Article Text

SP0136 Multifactorial tissue growth factors
  1. CP Denton
  1. Centre for Rheumatology, Royal Free Hospital and Ucl Medical School, London, United Kingdom


Connective tissue is a critical component of all organs and has special importance in the musculoskeletal system. In specialist tissues, such as bone, cartilage of muscle an in vascular structures and internal organs there is a mixture of less specialized connective tissue together with the specific tissue and organ specific cellular components. In addition to physiological function there are two other areas in which it plays a central role. Normal embryonic an postnatal growth and development, and tissue repair in response to injury. It has emerged that there are shared pathways, mediators and mechanisms in these different processes and that multifactorial tissue growth factors have an important role. In this way, these proteins can have a profound influence on multiple cell types and provide a mechanistic link in many complex chronic diseases. It is notable that pathways that are perturbed in one chronic disease, such as atherosclerosis or osteoarthritis may be similarly disrupted in different context in conditions such as lung fibrosis or scleroderma. Transforming growth factor beta family members are prototypic examples of this class of protein. This included TGFbeta isoforms but also the related bone morphogenetic (BMP) and activin family of proteins. They share chemical structure and an ability to regulate multiple cell types in a context specific way. In addition, there is remarkable complexity in their regulation with intrinsic inhibitory mechanisms to protect from inappropriate biological activity. Their role in repair means that activation of preformed protein may regulate biological effects. Proteins regulated by the TGFbeta family, such as the CCN family of matricellular proteins and some for the cardinal growth factors and cytokines share properties. There is functional and signaling redundancy and cross talk. Conceptually it is interesting to envisage dysfunctional networks of cytokines in disease that may be attenuated by extracellular blocking or antagonism. Insights for many areas of developmental biology and pathology have informed about this challenging area of molecular medicine.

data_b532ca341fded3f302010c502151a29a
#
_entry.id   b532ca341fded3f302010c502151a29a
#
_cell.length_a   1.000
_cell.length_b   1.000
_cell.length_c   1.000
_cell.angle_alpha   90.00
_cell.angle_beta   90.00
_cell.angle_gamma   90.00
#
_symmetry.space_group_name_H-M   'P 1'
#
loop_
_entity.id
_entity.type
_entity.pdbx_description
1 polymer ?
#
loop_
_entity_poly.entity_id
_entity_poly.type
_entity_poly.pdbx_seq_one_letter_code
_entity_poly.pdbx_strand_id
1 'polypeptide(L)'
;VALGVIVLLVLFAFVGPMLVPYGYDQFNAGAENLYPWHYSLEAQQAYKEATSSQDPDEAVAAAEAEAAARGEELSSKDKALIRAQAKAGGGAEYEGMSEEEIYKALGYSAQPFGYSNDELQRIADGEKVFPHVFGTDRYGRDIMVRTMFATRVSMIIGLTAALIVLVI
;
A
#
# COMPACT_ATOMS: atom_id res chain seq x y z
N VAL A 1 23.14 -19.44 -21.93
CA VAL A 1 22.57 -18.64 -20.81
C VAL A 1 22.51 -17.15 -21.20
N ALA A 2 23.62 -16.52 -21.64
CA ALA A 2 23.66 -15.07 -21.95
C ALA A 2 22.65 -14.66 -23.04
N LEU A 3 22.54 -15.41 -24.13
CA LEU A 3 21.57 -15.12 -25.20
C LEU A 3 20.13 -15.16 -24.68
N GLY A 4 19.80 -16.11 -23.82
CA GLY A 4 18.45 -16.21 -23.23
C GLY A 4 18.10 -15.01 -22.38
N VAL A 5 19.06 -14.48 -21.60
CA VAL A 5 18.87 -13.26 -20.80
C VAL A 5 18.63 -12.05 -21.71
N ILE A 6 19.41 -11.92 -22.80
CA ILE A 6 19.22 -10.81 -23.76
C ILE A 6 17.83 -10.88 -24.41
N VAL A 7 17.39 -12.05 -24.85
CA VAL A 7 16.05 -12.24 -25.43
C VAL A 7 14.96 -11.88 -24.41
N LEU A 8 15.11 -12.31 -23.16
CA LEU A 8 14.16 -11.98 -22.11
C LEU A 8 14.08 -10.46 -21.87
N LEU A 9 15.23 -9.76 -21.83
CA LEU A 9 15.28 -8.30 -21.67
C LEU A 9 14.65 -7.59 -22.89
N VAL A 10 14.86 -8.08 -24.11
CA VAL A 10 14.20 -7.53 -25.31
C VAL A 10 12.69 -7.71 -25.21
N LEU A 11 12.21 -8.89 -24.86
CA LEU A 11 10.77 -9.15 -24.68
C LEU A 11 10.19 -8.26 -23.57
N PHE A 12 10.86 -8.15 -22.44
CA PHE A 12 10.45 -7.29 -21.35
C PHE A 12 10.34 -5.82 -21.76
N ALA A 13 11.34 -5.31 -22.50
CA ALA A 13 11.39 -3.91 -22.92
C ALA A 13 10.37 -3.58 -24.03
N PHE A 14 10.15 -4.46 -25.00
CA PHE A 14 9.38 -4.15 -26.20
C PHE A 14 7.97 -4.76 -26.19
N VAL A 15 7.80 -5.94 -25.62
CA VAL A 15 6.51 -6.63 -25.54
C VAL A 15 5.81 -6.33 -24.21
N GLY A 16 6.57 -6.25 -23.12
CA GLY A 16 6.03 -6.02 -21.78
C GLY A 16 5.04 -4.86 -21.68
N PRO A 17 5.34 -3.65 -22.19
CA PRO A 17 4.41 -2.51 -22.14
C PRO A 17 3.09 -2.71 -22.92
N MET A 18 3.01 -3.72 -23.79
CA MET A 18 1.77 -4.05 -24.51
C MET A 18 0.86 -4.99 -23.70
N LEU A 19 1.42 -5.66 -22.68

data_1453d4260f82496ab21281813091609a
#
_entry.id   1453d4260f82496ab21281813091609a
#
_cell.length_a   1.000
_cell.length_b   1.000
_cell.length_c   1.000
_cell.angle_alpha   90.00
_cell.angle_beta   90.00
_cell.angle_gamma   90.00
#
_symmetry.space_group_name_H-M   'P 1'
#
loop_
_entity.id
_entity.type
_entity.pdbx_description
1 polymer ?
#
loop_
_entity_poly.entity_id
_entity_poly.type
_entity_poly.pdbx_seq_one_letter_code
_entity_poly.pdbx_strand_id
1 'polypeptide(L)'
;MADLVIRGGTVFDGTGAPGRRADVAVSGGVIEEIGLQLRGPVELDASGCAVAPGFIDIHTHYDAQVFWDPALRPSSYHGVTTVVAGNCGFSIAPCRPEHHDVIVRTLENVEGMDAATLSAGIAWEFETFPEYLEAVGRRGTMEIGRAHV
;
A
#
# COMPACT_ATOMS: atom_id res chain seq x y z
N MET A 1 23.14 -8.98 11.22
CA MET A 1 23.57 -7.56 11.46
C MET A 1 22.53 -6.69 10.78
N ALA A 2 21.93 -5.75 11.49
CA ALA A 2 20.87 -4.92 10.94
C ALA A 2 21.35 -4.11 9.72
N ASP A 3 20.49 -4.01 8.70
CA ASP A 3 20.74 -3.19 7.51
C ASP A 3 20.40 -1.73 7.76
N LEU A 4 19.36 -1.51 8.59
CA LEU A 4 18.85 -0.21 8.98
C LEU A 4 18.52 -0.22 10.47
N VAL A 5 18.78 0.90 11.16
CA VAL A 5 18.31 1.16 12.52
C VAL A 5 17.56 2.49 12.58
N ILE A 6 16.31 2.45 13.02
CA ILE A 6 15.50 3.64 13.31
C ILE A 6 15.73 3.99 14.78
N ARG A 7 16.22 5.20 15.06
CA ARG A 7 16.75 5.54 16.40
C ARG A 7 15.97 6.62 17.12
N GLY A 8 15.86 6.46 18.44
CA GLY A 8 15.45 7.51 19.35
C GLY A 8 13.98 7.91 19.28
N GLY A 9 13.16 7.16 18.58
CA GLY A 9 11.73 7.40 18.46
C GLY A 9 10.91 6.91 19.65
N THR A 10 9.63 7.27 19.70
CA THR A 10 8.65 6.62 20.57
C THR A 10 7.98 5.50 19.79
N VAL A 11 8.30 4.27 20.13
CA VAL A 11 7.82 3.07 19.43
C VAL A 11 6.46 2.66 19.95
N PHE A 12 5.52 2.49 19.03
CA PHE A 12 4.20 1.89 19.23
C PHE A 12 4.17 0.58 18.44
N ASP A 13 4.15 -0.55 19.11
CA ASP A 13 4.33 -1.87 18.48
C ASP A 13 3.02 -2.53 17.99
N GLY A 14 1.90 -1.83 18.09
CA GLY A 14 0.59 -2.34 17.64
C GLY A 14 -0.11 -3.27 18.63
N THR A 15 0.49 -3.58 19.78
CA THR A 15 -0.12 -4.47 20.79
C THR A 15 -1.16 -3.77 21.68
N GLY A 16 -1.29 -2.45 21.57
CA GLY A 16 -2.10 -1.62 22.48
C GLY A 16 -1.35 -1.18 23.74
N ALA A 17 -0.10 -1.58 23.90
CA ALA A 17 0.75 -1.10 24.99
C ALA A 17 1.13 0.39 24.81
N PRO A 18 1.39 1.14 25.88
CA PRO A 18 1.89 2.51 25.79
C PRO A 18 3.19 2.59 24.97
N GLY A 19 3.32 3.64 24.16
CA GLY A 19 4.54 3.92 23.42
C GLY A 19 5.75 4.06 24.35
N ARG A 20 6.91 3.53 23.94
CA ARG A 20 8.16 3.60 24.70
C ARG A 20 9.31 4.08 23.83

Disclosure of Interest C. Denton Grant/research support from: Inventiva, CSL Behring, GSK, Bayer, Consultant for: GSK, Actelion, Inventiva, Roche

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